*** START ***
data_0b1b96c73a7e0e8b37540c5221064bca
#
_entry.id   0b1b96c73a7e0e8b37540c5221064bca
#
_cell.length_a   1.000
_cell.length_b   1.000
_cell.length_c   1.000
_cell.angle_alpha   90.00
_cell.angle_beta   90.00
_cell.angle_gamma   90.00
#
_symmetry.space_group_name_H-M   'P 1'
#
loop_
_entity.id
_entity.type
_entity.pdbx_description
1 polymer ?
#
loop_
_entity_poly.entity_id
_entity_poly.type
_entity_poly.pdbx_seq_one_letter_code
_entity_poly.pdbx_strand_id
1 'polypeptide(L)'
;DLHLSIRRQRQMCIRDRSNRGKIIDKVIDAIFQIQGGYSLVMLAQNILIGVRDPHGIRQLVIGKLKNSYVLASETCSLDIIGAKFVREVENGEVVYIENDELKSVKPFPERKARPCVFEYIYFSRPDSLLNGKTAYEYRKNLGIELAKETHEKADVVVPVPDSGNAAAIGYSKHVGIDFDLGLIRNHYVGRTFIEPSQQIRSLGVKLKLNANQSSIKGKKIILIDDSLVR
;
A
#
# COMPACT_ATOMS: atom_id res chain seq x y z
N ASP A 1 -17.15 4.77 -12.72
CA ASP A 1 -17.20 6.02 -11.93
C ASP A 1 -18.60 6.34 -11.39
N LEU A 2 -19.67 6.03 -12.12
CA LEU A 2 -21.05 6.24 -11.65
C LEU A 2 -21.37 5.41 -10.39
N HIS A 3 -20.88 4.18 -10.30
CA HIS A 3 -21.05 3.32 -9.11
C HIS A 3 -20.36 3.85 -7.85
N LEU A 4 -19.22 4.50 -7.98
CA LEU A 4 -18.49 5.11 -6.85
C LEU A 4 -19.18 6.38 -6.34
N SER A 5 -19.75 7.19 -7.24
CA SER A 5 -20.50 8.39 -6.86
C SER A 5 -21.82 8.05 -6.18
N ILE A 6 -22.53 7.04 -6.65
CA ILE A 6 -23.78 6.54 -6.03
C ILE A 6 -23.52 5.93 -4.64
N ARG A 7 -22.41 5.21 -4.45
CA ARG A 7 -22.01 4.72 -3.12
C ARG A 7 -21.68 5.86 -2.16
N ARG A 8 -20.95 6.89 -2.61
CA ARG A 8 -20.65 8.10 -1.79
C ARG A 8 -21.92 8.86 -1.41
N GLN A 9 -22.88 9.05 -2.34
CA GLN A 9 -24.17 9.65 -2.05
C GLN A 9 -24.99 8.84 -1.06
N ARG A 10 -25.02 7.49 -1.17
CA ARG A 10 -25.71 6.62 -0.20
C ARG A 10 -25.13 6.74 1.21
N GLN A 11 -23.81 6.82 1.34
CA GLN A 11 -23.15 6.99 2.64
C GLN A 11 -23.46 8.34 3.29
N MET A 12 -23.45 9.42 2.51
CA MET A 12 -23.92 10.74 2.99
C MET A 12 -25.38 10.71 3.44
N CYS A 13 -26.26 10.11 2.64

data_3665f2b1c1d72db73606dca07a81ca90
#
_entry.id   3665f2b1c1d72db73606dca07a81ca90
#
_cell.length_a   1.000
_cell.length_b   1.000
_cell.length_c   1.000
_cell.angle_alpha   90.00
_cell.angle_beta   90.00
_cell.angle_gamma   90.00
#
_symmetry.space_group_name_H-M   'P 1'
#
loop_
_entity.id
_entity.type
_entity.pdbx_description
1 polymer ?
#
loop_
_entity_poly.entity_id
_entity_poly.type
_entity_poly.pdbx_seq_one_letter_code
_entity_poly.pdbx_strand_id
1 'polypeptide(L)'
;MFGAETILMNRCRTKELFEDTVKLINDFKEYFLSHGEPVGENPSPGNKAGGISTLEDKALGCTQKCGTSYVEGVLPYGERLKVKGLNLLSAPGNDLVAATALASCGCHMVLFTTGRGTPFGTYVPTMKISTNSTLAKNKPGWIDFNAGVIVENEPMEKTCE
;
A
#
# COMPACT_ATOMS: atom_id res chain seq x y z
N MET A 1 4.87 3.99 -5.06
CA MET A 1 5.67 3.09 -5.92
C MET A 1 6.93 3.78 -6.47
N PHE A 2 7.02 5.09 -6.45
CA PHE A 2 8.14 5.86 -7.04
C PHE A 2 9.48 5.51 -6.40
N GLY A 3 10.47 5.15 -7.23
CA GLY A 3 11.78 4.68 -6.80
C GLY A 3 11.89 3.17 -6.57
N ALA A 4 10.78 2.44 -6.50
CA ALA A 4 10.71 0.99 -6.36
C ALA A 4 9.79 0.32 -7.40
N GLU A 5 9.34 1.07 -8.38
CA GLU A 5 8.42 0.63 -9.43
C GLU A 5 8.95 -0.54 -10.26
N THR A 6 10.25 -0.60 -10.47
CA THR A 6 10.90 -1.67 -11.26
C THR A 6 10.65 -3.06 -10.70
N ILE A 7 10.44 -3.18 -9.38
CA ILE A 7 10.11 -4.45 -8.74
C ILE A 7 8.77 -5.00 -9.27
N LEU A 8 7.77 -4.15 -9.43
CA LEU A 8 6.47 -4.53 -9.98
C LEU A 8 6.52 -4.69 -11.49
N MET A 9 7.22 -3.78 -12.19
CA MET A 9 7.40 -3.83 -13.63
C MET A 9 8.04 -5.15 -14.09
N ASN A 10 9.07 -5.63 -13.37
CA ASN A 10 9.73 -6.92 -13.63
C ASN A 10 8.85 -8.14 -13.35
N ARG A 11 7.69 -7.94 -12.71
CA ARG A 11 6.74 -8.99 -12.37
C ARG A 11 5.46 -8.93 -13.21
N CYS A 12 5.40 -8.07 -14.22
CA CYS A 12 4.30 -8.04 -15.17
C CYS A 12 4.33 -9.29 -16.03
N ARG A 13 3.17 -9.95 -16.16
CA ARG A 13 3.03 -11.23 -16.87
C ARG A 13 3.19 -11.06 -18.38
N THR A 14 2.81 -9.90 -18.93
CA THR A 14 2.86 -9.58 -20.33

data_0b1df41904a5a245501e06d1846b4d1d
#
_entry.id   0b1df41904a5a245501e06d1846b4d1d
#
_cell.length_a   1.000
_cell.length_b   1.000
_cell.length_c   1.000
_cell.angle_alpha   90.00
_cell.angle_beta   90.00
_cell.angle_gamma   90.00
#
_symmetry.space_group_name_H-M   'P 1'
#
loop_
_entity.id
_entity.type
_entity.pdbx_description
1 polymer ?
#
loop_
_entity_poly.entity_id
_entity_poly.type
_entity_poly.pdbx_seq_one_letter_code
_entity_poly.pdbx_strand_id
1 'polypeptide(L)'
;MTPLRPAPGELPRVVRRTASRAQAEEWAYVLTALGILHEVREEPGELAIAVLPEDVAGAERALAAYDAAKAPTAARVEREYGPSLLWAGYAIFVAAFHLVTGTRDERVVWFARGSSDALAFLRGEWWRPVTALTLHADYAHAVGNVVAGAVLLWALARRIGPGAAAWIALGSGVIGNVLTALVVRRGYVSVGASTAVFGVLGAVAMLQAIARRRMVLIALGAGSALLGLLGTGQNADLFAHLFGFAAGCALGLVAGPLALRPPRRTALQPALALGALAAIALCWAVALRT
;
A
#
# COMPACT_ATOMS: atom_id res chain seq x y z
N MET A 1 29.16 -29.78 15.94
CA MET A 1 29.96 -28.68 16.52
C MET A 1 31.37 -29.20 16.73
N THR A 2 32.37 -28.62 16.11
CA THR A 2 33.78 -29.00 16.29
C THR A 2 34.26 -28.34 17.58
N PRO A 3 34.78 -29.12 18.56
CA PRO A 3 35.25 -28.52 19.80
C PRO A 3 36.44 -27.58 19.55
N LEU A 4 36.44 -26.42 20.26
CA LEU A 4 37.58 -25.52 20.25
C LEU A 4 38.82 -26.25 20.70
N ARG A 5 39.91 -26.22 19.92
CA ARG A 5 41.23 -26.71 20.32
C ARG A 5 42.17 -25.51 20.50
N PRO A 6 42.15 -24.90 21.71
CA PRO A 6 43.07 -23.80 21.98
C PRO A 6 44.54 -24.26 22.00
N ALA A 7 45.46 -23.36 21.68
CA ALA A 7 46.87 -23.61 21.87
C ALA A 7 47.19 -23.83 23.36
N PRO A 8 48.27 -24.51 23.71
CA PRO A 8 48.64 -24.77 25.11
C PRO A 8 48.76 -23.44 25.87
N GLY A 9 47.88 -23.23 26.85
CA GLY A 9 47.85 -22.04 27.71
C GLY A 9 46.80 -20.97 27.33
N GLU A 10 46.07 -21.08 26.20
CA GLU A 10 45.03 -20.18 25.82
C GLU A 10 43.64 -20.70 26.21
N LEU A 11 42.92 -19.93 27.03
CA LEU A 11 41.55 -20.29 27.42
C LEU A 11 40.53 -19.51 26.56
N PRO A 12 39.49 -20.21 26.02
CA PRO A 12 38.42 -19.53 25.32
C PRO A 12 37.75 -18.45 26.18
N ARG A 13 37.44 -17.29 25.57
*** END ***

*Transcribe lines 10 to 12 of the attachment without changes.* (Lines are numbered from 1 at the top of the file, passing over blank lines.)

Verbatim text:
_cell.angle_gamma   90.00
#
_symmetry.space_group_name_H-M   'P 1'